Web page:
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Deep-learning technique reveals ‘invisible’ objects in the dark | Science Daily

Source: Google Images

Small imperfections in a wine glass or tiny creases in a contact lens can be tricky to make out, even in good light. In almost total darkness, images of such transparent features or objects are nearly impossible to decipher. But now, engineers at MIT have developed a technique that can reveal these “invisible” objects, in the dark. In a study ... Read More »

Solar activity research provides insight into sun’s past, future | Science Daily

Andrés Muñoz-Jaramillo of Southwest Research Institute and José Manuel Vaquero of the University of Extremadura have developed a new technique for looking at historic solar data to distinguish trustworthy observations from those that should be used with care. This work is critical to understanding the Sun’s past and future as well as whether solar activity plays a role in climate ... Read More »

Half a million tests and many mosquitoes later, new buzz about a malaria prevention drug | Science Daily

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Most malaria drugs are designed to reduce symptoms after infection. They work by blocking replication of the disease-causing parasites in human blood, but they don’t prevent infection or transmission via mosquitoes. What’s worse, the malaria parasite is developing resistance to existing drugs. “In many ways, the search for new malaria drugs has been a search for something akin to aspirin ... Read More »

‘Sun in a box’ would store renewable energy for the grid | Science Daily

Source: Google Images

MIT engineers have come up with a conceptual design for a system to store renewable energy, such as solar and wind power, and deliver that energy back into an electric grid on demand. The system may be designed to power a small city not just when the sun is up or the wind is high, but around the clock. The ... Read More »

Harmful, unfounded myths about migration and health have become accepted, used to justify policies of exclusion | Science Daily

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Public health protection and cost savings are often used as reasons to restrict migrants’ access to health care, or to deny them entry. Yet, as the new UCL-Lancet Commission on Migration and Health lays out with new international data and analysis, the most common myths about migration and health are not supported by the available evidence and ignore the important ... Read More »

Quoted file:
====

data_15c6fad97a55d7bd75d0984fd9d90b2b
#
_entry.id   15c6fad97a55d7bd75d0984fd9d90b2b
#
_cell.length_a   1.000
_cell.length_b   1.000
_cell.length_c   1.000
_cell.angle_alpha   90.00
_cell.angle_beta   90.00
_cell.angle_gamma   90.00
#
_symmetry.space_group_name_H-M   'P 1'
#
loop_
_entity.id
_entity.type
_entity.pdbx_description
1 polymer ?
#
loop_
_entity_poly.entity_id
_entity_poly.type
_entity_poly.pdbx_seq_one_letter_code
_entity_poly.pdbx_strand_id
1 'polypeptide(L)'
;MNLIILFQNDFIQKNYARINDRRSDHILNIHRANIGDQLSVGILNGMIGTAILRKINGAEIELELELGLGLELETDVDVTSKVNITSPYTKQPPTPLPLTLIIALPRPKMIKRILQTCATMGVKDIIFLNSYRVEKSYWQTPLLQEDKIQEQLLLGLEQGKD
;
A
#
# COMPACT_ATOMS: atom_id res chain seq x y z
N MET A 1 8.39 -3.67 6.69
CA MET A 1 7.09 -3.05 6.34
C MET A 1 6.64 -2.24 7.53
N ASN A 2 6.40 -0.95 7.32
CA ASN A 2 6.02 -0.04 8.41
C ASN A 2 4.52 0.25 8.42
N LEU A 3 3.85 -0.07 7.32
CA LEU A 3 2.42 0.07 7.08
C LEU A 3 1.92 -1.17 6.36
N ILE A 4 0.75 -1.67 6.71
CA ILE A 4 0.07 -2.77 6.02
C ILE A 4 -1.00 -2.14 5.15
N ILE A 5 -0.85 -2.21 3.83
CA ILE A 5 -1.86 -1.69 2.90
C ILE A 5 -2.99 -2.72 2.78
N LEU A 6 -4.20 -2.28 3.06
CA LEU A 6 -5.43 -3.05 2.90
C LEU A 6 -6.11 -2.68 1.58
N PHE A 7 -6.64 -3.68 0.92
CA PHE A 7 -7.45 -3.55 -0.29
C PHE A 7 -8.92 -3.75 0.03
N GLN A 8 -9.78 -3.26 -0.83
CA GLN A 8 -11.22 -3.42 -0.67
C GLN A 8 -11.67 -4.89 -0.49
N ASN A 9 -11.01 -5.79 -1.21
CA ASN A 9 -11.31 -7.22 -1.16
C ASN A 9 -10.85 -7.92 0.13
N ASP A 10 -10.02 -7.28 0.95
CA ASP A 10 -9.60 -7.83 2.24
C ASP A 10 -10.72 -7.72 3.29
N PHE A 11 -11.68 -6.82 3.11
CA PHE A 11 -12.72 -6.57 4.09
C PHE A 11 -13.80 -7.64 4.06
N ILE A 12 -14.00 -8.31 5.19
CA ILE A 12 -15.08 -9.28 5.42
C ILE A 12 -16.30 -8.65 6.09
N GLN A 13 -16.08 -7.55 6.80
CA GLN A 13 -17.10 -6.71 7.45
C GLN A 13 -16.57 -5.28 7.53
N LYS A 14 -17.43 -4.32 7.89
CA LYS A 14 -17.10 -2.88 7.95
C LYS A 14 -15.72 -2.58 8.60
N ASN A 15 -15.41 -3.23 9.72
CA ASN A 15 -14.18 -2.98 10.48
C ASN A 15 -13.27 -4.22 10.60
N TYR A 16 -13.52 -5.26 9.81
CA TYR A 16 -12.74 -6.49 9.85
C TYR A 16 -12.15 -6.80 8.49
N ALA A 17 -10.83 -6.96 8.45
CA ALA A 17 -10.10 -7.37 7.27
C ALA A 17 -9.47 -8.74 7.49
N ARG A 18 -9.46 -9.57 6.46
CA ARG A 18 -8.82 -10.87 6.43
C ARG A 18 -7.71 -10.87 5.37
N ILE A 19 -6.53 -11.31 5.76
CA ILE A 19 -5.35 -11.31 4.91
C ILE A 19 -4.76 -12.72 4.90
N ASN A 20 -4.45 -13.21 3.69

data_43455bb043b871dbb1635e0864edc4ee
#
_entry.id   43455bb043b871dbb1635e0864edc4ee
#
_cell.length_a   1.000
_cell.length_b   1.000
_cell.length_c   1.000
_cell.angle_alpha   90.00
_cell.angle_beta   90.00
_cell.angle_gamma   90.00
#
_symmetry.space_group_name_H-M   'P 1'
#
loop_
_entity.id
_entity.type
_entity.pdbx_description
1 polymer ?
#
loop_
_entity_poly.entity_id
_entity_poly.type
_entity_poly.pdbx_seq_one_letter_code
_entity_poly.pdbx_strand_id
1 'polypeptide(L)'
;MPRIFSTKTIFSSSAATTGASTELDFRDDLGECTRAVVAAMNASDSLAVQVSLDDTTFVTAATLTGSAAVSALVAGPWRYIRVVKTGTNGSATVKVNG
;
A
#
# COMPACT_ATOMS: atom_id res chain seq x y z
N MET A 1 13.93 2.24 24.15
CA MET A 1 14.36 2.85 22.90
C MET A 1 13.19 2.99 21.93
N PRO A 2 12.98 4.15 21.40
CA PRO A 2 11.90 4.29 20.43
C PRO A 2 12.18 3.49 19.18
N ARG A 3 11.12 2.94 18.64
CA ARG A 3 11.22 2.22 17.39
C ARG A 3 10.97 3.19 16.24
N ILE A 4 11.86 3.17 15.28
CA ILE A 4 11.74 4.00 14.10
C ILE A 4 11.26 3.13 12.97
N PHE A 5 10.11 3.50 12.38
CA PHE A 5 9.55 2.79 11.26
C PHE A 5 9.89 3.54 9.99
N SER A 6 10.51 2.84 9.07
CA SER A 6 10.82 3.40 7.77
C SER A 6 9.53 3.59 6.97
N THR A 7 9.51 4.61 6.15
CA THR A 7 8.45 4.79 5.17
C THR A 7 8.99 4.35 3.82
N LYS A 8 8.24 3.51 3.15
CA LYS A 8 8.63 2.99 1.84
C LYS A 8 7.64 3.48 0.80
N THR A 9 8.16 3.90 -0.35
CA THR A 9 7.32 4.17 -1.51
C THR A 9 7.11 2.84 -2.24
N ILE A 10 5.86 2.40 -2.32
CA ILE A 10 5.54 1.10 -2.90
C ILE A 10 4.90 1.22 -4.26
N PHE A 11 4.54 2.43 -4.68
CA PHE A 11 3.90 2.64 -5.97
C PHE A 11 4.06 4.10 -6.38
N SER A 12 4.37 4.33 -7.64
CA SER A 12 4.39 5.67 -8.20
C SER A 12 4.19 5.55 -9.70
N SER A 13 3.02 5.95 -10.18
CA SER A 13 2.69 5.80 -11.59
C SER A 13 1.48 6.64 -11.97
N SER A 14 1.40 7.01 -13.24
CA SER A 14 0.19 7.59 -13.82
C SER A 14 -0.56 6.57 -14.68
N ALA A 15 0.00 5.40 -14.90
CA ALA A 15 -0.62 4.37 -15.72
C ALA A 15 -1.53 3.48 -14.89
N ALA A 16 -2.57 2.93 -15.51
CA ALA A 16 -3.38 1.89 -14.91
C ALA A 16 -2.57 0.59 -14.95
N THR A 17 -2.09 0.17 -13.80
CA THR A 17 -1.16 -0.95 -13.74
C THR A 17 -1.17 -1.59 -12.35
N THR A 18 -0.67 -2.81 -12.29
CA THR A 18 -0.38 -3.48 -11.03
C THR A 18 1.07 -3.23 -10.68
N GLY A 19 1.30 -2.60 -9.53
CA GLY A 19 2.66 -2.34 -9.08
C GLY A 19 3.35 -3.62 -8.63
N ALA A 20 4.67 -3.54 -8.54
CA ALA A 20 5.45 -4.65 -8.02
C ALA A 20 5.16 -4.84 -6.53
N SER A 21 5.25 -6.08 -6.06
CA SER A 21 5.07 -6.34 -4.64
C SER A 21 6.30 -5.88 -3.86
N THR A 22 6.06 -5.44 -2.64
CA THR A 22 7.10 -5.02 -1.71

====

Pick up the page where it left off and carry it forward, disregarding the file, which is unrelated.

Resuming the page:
First baby born via uterus transplant from a deceased donor | Science Daily

Source: Google Images

Currently, uterus donation is only available for women with family members who are willing to donate. With live donors in short supply, the new technique might help to increase availability and give more women the option of pregnancy. The first baby has been born following a uterus transplantation from a deceased donor, according to a case study from Brazil published ... Read More »

In death, Lonesome George reveals why giant tortoises live so long | Science Daily

Source: Google Images

Lonesome George’s species may have died with him in 2012, but he and other giant tortoises of the Galapagos are still providing genetic clues to individual longevity through a new study by researchers at Yale University, the University of Oviedo in Spain, the Galapagos Conservancy, and the Galapagos National Park Service. Genetic analysis of DNA from Lonesome George and samples ... Read More »

Life has a new ingredient | Science Daily

Source: Google Images

Our prehistoric Earth, bombarded with asteroids and lightening, rife with bubbling geothermal pools, may not seem hospitable today. But somewhere in the chemical chaos of our early planet, life did form. How? For decades, scientists have attempted to create miniature replicas of infant Earth in the lab. There, they hunt for the primordial ingredients that created the essential building blocks ... Read More »

Effective new target for mood-boosting brain stimulation found | Science Daily

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Researchers have found an effective target in the brain for electrical stimulation to improve mood in people suffering from depression. As reported in the journal Current Biology on November 29, stimulation of a brain region called the lateral orbitofrontal cortex (OFC) reliably produced acute improvement in mood in patients who suffered from depression at the start of the study. Those ... Read More »

The whole of Africa was the cradle of humankind | Science Daily

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A team of scientists led by Mohamed Sahnouni, archaeologist at the Centro Nacional de Investigación sobre la Evolución Humana (CENIEH), has just published a paper in the journal Science which breaks with the paradigm that the cradle of Humankind lies in East Africa, based on the archaeological remains found at sites in the region of Ain Hanech (Algeria), the oldest ... Read More »